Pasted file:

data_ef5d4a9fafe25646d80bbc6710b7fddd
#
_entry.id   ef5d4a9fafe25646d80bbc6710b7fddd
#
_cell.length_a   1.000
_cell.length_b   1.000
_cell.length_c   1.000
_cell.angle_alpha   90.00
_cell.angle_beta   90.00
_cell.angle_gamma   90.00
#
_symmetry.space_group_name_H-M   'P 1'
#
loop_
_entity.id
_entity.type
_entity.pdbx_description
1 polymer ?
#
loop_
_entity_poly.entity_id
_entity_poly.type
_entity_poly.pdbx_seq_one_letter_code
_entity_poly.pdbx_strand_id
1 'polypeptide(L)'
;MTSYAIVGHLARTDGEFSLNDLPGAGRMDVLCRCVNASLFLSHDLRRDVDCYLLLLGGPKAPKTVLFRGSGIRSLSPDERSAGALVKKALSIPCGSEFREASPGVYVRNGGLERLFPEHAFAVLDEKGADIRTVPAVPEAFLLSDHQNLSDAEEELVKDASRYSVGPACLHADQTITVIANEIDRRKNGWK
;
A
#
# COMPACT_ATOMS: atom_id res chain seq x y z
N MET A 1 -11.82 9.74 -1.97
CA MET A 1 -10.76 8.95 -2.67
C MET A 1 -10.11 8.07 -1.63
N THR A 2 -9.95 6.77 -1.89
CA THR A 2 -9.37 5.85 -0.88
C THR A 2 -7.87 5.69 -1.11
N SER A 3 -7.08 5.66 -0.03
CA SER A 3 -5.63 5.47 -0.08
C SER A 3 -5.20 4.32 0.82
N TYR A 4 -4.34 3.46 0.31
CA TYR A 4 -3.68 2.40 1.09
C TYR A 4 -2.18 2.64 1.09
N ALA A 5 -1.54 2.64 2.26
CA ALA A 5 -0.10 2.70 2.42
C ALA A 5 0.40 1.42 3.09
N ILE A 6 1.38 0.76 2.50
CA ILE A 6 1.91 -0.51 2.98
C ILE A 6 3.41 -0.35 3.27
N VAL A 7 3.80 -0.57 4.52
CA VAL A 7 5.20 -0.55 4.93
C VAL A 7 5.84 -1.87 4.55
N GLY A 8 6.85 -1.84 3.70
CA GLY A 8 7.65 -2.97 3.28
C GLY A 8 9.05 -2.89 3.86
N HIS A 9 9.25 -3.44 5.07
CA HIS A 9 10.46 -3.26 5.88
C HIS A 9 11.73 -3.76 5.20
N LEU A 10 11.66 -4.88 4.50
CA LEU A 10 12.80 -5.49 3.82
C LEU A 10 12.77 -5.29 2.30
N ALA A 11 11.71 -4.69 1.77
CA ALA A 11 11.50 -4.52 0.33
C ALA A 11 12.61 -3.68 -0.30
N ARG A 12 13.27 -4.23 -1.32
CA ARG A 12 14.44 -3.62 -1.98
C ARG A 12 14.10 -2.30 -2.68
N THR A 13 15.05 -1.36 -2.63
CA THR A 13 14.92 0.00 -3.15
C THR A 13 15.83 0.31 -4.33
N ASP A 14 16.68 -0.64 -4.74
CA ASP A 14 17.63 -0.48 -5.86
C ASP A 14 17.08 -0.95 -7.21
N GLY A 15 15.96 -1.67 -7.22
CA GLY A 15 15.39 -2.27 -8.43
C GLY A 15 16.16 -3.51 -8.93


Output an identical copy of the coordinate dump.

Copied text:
data_ef5d4a9fafe25646d80bbc6710b7fddd
#
_entry.id   ef5d4a9fafe25646d80bbc6710b7fddd
#
_cell.length_a   1.000
_cell.length_b   1.000
_cell.length_c   1.000
_cell.angle_alpha   90.00
_cell.angle_beta   90.00
_cell.angle_gamma   90.00
#
_symmetry.space_group_name_H-M   'P 1'
#
loop_
_entity.id
_entity.type
_entity.pdbx_description
1 polymer ?
#
loop_
_entity_poly.entity_id
_entity_poly.type
_entity_poly.pdbx_seq_one_letter_code
_entity_poly.pdbx_strand_id
1 'polypeptide(L)'
;MTSYAIVGHLARTDGEFSLNDLPGAGRMDVLCRCVNASLFLSHDLRRDVDCYLLLLGGPKAPKTVLFRGSGIRSLSPDERSAGALVKKALSIPCGSEFREASPGVYVRNGGLERLFPEHAFAVLDEKGADIRTVPAVPEAFLLSDHQNLSDAEEELVKDASRYSVGPACLHADQTITVIANEIDRRKNGWK
;
A
#
# COMPACT_ATOMS: atom_id res chain seq x y z
N MET A 1 -11.82 9.74 -1.97
CA MET A 1 -10.76 8.95 -2.67
C MET A 1 -10.11 8.07 -1.63
N THR A 2 -9.95 6.77 -1.89
CA THR A 2 -9.37 5.85 -0.88
C THR A 2 -7.87 5.69 -1.11
N SER A 3 -7.08 5.66 -0.03
CA SER A 3 -5.63 5.47 -0.08
C SER A 3 -5.20 4.32 0.82
N TYR A 4 -4.34 3.46 0.31
CA TYR A 4 -3.68 2.40 1.09
C TYR A 4 -2.18 2.64 1.09
N ALA A 5 -1.54 2.64 2.26
CA ALA A 5 -0.10 2.70 2.42
C ALA A 5 0.40 1.42 3.09
N ILE A 6 1.38 0.76 2.50
CA ILE A 6 1.91 -0.51 2.98
C ILE A 6 3.41 -0.35 3.27
N VAL A 7 3.80 -0.57 4.52
CA VAL A 7 5.20 -0.55 4.93
C VAL A 7 5.84 -1.87 4.55
N GLY A 8 6.85 -1.84 3.70
CA GLY A 8 7.65 -2.97 3.28
C GLY A 8 9.05 -2.89 3.86
N HIS A 9 9.25 -3.44 5.07
CA HIS A 9 10.46 -3.26 5.88
C HIS A 9 11.73 -3.76 5.20
N LEU A 10 11.66 -4.88 4.50
CA LEU A 10 12.80 -5.49 3.82
C LEU A 10 12.77 -5.29 2.30
N ALA A 11 11.71 -4.69 1.77
CA ALA A 11 11.50 -4.52 0.33
C ALA A 11 12.61 -3.68 -0.30
N ARG A 12 13.27 -4.23 -1.32
CA ARG A 12 14.44 -3.62 -1.98
C ARG A 12 14.10 -2.30 -2.68
N THR A 13 15.05 -1.36 -2.63
CA THR A 13 14.92 0.00 -3.15
C THR A 13 15.83 0.31 -4.33
N ASP A 14 16.68 -0.64 -4.74
CA ASP A 14 17.63 -0.48 -5.86
C ASP A 14 17.08 -0.95 -7.21
N GLY A 15 15.96 -1.67 -7.22
CA GLY A 15 15.39 -2.27 -8.43
C GLY A 15 16.16 -3.51 -8.93